A Michigan appellate court has affirmed a summary judgment in favor of an attorney in a legal malpractice action. In Frasco, Caponigro, Wineman, & Scheible, PLLC v. IGC Management, Inc., a sub-contractor hired an attorney to recover funds from a general contractor. The general contractor later filed for bankruptcy, and a bank was found to have a priority security interest against the contractor’s assets.
The attorney, who also represented other unpaid sub-contractors, negotiated a mediated settlement with the financers of the project. However, the original sub-contractor did not assent to the terms of the settlement. The attorney informed the mediator and requested that the agreement contain a separate signature line for the sub-contractor, which the mediator failed to include. Nevertheless, the attorney executed the agreement and the bankruptcy court found that the sub-contractor was bound by its terms because the attorney signed on its behalf.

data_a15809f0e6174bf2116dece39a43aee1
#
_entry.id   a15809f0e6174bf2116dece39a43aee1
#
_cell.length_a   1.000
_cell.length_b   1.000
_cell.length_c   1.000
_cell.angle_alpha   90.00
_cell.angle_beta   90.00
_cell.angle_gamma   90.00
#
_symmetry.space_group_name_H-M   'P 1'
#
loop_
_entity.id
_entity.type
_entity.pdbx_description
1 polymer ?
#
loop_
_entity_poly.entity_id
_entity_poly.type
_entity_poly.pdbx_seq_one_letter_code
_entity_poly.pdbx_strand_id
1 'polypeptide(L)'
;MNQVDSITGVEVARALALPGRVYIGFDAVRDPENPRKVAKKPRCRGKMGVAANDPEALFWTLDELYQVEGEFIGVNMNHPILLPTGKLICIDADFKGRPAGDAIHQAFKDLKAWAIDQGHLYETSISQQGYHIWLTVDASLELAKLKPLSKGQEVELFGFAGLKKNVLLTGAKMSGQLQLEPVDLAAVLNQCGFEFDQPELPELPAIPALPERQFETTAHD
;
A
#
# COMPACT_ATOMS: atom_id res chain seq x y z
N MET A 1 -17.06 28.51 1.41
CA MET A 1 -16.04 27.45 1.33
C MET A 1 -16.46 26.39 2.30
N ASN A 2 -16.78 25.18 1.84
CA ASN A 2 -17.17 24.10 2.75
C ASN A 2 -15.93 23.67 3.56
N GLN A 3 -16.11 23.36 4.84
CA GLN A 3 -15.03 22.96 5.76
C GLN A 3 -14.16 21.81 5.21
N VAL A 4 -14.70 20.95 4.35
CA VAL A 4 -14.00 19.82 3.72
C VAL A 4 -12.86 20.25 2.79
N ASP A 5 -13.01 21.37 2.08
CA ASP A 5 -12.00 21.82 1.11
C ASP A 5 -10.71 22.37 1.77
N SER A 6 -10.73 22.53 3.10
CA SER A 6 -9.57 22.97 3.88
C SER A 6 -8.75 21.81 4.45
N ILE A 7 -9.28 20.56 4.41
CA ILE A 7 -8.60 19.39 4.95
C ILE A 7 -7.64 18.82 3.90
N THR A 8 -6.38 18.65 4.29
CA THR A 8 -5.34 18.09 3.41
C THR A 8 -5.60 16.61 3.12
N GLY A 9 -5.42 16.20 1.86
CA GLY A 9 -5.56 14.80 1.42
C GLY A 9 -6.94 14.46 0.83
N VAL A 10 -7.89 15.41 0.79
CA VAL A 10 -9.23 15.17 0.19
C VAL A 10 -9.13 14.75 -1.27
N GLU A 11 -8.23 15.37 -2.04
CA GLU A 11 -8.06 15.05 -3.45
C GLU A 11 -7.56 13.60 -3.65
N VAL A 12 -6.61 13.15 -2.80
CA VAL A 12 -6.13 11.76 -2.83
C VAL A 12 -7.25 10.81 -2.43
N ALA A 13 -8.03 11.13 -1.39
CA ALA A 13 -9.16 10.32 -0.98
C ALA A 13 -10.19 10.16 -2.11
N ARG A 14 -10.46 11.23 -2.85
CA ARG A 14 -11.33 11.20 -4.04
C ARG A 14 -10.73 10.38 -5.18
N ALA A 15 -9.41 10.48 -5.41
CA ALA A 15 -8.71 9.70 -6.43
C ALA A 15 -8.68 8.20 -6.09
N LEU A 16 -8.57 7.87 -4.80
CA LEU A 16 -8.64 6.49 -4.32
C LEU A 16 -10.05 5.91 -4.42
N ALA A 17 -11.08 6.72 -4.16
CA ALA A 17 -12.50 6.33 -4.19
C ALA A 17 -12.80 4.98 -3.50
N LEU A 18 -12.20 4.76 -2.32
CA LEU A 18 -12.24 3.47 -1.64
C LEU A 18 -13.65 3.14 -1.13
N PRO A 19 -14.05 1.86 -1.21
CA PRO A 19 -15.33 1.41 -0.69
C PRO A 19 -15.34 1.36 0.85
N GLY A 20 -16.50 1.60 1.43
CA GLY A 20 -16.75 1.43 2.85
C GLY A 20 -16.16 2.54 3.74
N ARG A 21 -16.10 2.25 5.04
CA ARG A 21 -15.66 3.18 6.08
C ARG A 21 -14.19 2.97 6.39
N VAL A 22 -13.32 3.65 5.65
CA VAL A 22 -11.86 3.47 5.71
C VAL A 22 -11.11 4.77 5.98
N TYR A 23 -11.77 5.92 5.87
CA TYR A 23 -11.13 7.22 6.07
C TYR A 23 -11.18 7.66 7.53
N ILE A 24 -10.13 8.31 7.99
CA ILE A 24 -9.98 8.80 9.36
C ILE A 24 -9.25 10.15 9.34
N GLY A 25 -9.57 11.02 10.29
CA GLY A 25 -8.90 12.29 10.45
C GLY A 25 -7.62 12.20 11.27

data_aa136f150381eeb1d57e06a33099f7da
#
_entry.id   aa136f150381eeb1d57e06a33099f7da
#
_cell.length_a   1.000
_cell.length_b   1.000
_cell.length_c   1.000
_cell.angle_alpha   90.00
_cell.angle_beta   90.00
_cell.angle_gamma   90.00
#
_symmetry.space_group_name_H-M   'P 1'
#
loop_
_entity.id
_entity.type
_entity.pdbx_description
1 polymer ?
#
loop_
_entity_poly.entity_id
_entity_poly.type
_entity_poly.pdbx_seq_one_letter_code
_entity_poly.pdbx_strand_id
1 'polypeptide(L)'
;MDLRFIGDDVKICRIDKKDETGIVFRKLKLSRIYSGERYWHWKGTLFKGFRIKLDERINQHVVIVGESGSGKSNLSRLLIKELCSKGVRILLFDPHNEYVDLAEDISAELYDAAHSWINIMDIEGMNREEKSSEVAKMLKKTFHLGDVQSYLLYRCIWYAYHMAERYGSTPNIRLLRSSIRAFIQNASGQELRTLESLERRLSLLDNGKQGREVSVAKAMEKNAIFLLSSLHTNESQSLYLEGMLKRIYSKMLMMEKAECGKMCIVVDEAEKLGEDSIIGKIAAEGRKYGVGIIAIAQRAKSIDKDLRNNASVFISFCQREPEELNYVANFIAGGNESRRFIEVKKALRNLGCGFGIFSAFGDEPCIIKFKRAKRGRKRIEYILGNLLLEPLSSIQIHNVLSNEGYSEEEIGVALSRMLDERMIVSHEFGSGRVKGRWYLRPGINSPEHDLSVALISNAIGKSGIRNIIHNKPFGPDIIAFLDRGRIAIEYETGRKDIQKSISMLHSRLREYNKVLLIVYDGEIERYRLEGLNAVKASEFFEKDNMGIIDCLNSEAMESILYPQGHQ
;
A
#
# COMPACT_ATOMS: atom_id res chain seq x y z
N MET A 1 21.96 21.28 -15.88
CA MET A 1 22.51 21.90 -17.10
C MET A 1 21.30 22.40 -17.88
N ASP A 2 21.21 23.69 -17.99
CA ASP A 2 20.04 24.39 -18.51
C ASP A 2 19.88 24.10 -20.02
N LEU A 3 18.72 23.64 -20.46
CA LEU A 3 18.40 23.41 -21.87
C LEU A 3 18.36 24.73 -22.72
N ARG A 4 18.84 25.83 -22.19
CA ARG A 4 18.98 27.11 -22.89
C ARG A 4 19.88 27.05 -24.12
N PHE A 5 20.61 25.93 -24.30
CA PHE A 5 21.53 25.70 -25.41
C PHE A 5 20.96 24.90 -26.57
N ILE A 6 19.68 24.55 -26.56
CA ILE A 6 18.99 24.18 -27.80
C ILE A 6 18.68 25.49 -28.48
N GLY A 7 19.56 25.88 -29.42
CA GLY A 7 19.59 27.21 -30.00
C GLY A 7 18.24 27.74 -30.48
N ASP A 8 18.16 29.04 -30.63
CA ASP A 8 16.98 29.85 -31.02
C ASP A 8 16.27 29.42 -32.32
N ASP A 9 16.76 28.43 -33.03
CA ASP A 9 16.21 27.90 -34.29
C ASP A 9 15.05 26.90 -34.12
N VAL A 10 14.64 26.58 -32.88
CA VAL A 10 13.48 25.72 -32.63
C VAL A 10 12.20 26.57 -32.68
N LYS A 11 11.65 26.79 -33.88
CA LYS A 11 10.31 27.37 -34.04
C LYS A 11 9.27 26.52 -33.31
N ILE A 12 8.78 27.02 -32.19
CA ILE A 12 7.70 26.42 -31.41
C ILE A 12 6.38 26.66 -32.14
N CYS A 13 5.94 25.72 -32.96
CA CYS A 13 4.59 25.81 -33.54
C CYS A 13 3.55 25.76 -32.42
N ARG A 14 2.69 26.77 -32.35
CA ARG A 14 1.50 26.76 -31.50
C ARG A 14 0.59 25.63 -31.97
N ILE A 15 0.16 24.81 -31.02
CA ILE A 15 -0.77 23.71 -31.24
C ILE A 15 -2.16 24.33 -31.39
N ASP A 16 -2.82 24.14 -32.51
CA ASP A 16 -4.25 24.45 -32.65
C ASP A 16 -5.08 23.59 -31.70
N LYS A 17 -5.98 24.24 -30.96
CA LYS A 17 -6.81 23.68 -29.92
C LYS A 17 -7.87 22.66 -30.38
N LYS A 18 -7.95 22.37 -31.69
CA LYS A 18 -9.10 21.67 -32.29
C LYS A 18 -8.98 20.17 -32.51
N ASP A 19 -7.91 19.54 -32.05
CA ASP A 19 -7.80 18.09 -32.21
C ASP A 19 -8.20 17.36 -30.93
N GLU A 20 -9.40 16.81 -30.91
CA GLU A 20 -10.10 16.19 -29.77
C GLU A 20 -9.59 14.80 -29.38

The sub-contractor then sued the attorney for legal malpractice. The attorney moved for summary judgment, which the trial court granted. The sub-contractor appealed.
The appellate court affirmed, finding that although the attorney’s conduct may have breached his ethical duties, it did not constitute malpractice. Under Michigan law, liability for settling a case without a client’s consent stems from a bad faith breach of contract rather than negligence. Here, the attorney did not intend to sign the agreement on behalf of the sub-contractor and had informed the mediator that he did not have such authority. Thus, the attorney acted in good faith and summary judgment was appropriate.